When a new restaurant re-introduces a protégé to the world—like a second coming of sorts—it feels like the food media community holds its breath to withhold quick remarks. I could sense this when Clos Pasoh on Bukit Pasoh Road opened not too long ago, with Chef Louis Pacquelin helming the kitchen on the second level shophouse unit.
The menu is a breath of fresh French air, with modernity having a heavy hand in its recipes as much as the dining space. Furnished with strategic pockets of foliage tucked in between plush emerald green sofas and rattan-back chairs, the cosiness in Clos Pasoh tempts stubbornness, just to prolong a meal.
What I tried
Bread as an appetiser is one of the greatest gifts for the table, I believe. And when the condiment—butter or otherwise—is housemade, that makes for an easy conversation starter if you’re on a blind date. In this case, the Cervelle de Canut (S$12) blesses the start of lunch with a side of chargrilled sourdough. My affection for sourdough is what, honestly, keeps me returning for the fromage blanc, made with Fromagerie Janier (in Lyon) with shallots, black pepper, walnut oil, and herbs.
I practice restraint not knowing how much food I’m expecting, but I suppose it is a fun little game I play with myself whenever I dance with the devil that is carbs.
While innards are typically not associated with refinement and beauty, it was rather pleasurable to see the Trippes et Caviar (S$32) so eloquently dressed on a plate. Cascading down the mound of braised and fried tripe is Noilly-Prat sauce dotted with caviar for that touch of opulence. I anticipated a gamey bite that’d instantly ward me off, but I was rewarded, instead, with crunchy, briny morsels that were satisfyingly chewy.
If I had to persuade anyone here to give it a chance, I’d liken it to deep-fried oysters—and maybe not constantly reminding yourself it’s actually a cow’s stomach.
Perhaps, then, a more familiar ingredient would add some joy to your meal at Clos Pasoh; the Bisque coco-homard (S$29) is every bit as luxurious as the above shot makes it to be. Honestly, sitting here at almost 6pm seeing this is making me realise how famished I am. But before I run off to prepare dinner, I have to share that this modern coconut and lobster bisque couldn’t be any more different than the lobster bisque we’ve acquainted ourselves with so fondly in the 80s.
For the ravioli, each lobster claw is hand-picked and cooked with chives, green shallots, and confit lemon from the South of France. And although the bisque itself is classically created with cognac and white wine, Chef Pacquelin throws us a curveball with the addition of Thai basil and kaffir lime. What I got was an almost-tom yam goong that’s insatiably creamy, yet light enough to allow breaths of sweet lobster to emerge.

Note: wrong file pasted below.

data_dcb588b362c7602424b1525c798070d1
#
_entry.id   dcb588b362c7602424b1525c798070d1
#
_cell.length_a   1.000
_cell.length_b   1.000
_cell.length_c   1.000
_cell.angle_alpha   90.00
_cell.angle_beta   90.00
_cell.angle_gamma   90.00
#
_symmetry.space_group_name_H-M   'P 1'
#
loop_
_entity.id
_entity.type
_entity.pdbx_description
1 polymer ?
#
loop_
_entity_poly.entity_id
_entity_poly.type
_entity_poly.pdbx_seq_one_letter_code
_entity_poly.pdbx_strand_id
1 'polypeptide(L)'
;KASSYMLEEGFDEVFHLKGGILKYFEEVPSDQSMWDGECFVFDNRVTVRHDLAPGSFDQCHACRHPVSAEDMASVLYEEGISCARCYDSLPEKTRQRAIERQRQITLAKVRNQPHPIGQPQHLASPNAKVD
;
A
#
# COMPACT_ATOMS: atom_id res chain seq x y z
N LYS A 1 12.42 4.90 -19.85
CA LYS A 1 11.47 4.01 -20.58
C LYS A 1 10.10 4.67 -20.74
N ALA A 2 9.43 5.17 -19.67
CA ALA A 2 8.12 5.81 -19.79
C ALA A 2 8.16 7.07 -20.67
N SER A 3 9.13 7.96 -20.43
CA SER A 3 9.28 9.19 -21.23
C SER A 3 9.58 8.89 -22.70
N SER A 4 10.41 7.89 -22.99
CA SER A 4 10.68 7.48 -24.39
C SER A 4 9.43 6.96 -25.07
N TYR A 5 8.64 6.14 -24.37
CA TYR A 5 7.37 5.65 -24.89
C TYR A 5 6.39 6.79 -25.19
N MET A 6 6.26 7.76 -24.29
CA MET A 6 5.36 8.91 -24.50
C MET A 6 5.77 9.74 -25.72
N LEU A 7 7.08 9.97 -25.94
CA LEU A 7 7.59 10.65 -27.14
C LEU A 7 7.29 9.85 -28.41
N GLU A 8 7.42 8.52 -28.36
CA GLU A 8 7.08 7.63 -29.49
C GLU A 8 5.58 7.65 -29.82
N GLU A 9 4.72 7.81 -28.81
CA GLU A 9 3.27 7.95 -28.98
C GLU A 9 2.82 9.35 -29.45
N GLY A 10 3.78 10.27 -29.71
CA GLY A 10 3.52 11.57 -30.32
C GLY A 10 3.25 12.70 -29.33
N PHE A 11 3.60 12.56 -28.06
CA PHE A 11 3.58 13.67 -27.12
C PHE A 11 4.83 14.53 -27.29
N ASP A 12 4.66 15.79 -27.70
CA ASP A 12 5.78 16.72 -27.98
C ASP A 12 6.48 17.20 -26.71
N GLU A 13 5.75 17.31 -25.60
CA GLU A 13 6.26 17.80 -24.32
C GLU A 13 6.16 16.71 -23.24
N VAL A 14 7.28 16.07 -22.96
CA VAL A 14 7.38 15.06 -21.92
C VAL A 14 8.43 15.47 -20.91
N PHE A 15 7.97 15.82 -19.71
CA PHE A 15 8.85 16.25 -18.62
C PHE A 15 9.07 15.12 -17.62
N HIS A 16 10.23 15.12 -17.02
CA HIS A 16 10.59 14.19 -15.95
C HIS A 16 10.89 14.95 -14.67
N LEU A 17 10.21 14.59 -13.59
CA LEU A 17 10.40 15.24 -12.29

They really need to consider making this a double portion (which I’d gladly spend good money on).
The last thing I’d expect to be transported to our table was an entire vessel, meant for the Pot-au-feu (S$138) broth. The contraption works similarly to a drip-coffee machine, with dehydrated kitchen trimmings, chilli padi, herbs, fennel, coriander seeds, and fresh coriander stuffed in a towering syphon infuser. If the sight of this throws you off, then you’ll soon be placated by the knowledge that this dish is served in two parts.
Part A is a polite way to keep our idle mouths eating, while we patiently wait for the broth to come to a boil—and it comes in the form of dumplings.
Poached at low heat, its texture is similar to firm tofu, which Chef Pacquelin cheekily refers to as ‘meaty’. It works great as a teaser, but all this while, I’m really just impatient to get my teeth sunk deep in the beef.
Although the final boiling of broth happens at the table, it’s already gone through several rounds of cooking prior, with 10 kg of meat and 3 kg of vegetables to create 5 litres of broth. Be sure to call dibs if you’re with equally eager eaters because there’s a pick of short rib, oyster blade, and beef cheek to pick from. It’s almost impossible to tell which is which once you’ve drenched every part in scalding broth, but from memory, I recall the cheek was the winner for me.
In spite of its rigorous cooking process, the broth remained delicate enough to appreciate its nuances—never burdening the palate with too-earthy or too-herbaceous notes.
A keen eye that peruses through my articles at SethLui.com will know that while I try to favour non-chocolate desserts, I cannot stray too far from my true chocoholic self. With that said, the Mousse au chocolat (S$14) is a dessert jar I couldn’t bear to share—but for the sake of my reputation at work events, I had to. The recipe is as genuine as it gets, ripped straight from the notebook of Chef Pacquelin’s mother.
He confesses to enjoying this every Sunday growing up—can someone say food envy?—and I can see why he dotes on this so much. Made with egg yolk and chocolate, the whipped egg whites are folded into the chocolate to create an airy, not-too-decadent mousse. My suggestion is to use the accompanying biscotti as a spoon; it’s just so much more satisfying.
Even now, I cannot forget the Bisque coco-homard, so you definitely need not ask what I’d choose for us to order. But the bigger question is, did Chef Pacquelin make a powerful, convincing entrance to spearheading his own place? Yes… and no. Yes, because, I need not repeat my lust for the bisque and chocolate mousse, but there were also some dishes that didn’t grip me the way a formidable force is supposed to.
Given there should be space and allowance for growth, I don’t doubt that Close Pasoh will only tighten its ship in the coming months.
Expected damage: S$40 – S$65 per pax
Price: $ $ $
Our Rating: 3 / 5
48A Bukit Pasoh Road, Level 2, Singapore 089859
48A Bukit Pasoh Road, Level 2, Singapore 089859